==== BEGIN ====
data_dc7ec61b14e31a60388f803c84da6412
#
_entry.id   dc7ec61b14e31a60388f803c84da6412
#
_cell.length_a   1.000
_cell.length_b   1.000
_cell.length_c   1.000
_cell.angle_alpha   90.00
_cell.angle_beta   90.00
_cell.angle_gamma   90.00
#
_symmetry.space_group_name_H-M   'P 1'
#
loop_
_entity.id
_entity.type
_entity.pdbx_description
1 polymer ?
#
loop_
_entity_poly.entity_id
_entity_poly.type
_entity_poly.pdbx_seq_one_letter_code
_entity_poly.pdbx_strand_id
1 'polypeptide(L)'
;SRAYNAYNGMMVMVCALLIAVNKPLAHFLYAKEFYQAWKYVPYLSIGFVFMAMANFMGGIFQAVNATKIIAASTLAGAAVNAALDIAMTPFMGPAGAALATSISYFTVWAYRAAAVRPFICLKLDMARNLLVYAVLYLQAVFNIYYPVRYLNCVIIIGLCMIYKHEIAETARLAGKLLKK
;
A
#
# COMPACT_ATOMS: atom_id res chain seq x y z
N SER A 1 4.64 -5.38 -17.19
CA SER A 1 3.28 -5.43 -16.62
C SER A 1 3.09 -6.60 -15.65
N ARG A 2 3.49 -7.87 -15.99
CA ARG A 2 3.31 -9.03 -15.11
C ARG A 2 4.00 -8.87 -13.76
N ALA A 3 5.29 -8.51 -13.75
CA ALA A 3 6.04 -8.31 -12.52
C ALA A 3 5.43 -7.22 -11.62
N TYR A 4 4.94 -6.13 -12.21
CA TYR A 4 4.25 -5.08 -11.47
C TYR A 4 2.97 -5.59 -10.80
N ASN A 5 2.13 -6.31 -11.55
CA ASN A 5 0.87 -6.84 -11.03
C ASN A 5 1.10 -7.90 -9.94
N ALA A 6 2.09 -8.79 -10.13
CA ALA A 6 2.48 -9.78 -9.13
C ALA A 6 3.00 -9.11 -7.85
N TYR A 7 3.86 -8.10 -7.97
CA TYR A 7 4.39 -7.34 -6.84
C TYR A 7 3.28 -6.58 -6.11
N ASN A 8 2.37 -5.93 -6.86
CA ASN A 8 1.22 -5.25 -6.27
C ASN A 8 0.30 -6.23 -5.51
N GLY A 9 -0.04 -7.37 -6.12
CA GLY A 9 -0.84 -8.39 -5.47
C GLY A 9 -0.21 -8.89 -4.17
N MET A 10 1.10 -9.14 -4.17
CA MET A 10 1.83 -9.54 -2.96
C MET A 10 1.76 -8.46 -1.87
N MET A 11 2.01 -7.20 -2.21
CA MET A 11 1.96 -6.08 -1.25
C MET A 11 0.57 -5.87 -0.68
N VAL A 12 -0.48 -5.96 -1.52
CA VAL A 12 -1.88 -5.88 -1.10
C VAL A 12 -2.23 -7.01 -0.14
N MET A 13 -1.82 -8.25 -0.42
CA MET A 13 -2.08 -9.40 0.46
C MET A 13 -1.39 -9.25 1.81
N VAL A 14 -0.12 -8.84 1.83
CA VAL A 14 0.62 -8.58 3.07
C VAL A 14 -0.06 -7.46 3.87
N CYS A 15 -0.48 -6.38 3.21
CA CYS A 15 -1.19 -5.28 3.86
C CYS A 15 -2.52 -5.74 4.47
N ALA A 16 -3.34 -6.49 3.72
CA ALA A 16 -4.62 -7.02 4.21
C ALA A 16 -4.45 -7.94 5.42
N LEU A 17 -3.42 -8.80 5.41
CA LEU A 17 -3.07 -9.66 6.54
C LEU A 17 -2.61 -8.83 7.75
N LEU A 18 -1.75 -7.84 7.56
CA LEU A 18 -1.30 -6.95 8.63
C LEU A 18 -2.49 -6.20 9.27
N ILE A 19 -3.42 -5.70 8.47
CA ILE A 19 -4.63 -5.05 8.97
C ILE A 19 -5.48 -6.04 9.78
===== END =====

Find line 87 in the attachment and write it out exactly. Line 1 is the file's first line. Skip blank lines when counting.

C ILE A 19 -5.48 -6.04 9.78